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Selling Cottage Food During A Pandemic

by Kristin Higgins - March 31, 2020

Restaurant dining rooms are closed. Groups of more than 10 are prohibited. Social distancing is our new norm in Arkansas. So can Cottage Food items be sold during a pandemic? The short answer is yes.

Cottage Food items  by definition are potentially non-hazardous foods. Arkansas law includes a specific list of food items that can be made in home kitchens that are not inspected by the health department. State law also tells people where Cottage Foods can be sold – where the food is made, at farmers markets, in a pop-up shop and online farmers’ markets.

Health department advisories issued in recent weeks related to COVID-19 have focused on employers and public gatherings. These advisories are helpful for Cottage Food operators too and involve common sense sanitation practices that help prevent transmission and contact with the virus.

For example, the Arkansas Department of Health released the following list on how to prevent COVID-19 in restaurants:

  • Wash hands with soap and water for at least 20 seconds
  • Avoid touching your eyes, nose and mouth with unwashed hands
  • Clean and sanitize surfaces that are frequently touched including countertops
  • Follow manufacturer instructions for cleaning products. Click here for a list of EPA-approved emerging pathogen sanitizers.
  • Sanitize food contact surfaces
  • Sanitize non-food contact surfaces with ½ cup of regular, unscented bleach per gallon of water followed by a 5-minute contact time.

Read the full FAQ here

The health department may release more specific Cottage Food guidelines in coming weeks. The U.S. Food and Drug Administration reports that currently there is no evidence of food or food packaging being associated with the transmission of COVID-19.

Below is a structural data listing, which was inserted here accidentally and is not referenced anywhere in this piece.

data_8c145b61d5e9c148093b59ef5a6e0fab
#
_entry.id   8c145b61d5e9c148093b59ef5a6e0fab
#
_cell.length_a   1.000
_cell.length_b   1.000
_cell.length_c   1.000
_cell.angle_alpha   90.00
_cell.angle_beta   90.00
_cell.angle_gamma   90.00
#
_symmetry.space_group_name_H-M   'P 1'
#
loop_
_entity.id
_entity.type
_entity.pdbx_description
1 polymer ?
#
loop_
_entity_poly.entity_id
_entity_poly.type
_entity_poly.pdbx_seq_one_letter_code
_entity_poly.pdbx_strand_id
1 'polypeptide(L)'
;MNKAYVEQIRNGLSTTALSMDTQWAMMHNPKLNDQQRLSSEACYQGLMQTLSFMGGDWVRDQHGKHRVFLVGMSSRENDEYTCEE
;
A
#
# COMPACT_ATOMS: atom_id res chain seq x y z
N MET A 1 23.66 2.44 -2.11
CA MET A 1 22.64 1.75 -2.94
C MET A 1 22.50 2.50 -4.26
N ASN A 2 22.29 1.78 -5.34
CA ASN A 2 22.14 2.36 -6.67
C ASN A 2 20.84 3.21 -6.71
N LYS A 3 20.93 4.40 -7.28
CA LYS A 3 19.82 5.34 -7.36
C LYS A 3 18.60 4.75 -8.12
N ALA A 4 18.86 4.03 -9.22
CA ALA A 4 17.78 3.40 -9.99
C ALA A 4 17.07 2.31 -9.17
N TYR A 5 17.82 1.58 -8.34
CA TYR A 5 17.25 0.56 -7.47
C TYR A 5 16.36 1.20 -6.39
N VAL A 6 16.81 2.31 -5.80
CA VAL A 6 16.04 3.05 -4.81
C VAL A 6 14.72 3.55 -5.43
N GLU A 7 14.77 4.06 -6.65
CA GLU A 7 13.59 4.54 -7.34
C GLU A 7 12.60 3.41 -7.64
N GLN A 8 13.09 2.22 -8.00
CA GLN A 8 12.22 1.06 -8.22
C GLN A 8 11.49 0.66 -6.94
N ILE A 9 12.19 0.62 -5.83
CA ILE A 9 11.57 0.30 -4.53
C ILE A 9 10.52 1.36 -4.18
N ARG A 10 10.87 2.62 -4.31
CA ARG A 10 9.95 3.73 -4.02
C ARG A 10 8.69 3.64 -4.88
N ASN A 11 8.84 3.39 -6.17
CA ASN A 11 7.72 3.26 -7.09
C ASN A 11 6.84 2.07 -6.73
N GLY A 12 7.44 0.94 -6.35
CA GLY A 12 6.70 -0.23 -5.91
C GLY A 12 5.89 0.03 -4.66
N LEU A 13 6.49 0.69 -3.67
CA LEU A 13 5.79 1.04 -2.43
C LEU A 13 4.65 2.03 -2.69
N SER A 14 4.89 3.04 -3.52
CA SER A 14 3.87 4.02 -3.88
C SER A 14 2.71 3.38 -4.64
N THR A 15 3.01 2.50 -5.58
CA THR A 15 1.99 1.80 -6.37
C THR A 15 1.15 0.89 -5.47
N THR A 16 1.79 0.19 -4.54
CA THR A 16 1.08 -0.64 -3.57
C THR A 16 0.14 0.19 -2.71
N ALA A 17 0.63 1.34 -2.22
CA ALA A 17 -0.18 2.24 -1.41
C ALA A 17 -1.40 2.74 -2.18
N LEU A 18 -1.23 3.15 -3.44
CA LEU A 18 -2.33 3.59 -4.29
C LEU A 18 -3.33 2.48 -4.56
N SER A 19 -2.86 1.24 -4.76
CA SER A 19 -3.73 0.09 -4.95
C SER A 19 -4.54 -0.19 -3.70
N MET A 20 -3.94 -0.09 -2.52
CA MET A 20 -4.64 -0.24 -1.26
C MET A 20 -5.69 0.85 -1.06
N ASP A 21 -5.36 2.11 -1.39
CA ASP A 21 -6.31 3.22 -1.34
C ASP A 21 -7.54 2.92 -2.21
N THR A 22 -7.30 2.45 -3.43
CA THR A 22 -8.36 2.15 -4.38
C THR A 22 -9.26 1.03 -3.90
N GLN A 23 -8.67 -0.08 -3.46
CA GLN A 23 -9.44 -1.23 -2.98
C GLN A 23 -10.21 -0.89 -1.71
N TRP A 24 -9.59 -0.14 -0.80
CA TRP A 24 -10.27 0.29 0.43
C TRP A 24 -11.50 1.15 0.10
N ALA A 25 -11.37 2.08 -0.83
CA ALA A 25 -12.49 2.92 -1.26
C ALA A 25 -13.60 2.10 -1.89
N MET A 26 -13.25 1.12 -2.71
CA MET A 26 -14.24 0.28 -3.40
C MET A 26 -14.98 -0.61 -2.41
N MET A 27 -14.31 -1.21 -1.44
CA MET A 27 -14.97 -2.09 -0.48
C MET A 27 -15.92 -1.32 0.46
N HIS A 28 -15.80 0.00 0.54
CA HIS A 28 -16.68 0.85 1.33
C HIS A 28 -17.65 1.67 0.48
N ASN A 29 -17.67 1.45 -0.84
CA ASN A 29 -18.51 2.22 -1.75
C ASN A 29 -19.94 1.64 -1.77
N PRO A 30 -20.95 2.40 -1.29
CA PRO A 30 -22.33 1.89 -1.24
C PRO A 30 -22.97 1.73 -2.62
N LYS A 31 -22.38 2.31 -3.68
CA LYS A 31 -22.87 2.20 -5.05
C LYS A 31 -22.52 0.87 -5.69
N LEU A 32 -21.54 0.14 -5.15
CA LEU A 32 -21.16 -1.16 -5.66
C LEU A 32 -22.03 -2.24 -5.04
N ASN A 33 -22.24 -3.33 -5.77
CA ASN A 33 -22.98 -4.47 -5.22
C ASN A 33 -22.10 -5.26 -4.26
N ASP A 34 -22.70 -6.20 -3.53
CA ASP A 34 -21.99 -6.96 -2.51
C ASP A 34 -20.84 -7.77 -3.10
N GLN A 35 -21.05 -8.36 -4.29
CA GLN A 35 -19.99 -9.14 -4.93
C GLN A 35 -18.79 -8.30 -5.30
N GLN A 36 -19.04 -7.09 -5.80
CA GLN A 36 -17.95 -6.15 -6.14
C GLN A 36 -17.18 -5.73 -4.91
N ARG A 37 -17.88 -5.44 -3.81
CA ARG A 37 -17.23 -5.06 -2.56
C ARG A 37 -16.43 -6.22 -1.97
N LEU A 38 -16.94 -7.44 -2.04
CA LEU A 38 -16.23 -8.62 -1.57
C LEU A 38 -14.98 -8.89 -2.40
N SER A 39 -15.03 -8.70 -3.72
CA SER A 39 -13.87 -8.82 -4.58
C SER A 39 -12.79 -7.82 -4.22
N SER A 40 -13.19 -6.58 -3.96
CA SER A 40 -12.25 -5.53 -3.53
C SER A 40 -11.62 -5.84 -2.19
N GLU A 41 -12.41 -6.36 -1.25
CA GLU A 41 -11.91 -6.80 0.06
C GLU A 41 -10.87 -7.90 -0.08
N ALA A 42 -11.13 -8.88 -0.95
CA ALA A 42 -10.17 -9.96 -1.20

Another pressing issue may be access to a market or selling your items. Most communities have shut down their farmers’ markets or limited sales because of the prohibition on more than 10 people gathering. Right now is not the best time to invite customers to your home either.

If you feel compelled to continue your Cottage Food sales, consider using online advertising and create points of distribution for pick up with customers for a specific time.

Cottage Food operators can continue operating a pop-up shop but they must be present or have an employee present at the sale. Cottage Food may not be sold to a restaurant or retail food establishment – this has long been the law and that hasn’t changed.

The Arkansas Department of Agriculture has created a map showing where food may be accessed during this pandemic. This can include farmers' markets or individual sellers. View the Arkansas COVID - 19 Food Access Map. Or click here to request your business be added.

The Arkansas Health Department released guidance Monday specifically for Farmers Markets in Arkansas. Find it here: 

What is Considered A Cottage Food?

In Arkansas, the foods that are considered Cottage Foods are:

  • Bakery products
  • Candy
  • Fruit butters
  • Jams
  • Jellies
  • Chocolate-covered fruit and berries that are not cut

Note that sugar-free jams, jellies, fruit butters and some candy and bakery products made with sugar substitutes are considered potentially hazardous food and may not be sold as a Cottage Food.

Food items that must be kept refrigerated or hot to remain safe to eat are not allowed to be sold as a Cottage Food item and are considered potentially hazardous foods. Examples are cheesecake, cream pies or bakery items containing meat, cream or cheese filling.

Not every food made at home is considered a Cottage Food. Find out more about the differences between Cottage Foods and Manufactured Foods at

Have A Specific Question?

The Arkansas Health Department can answer your question about whether your product can be sold to the public as a Cottage Food or if you need to have a permit. Contact the environmental health specialist at your local health unit. Find your local health department unit at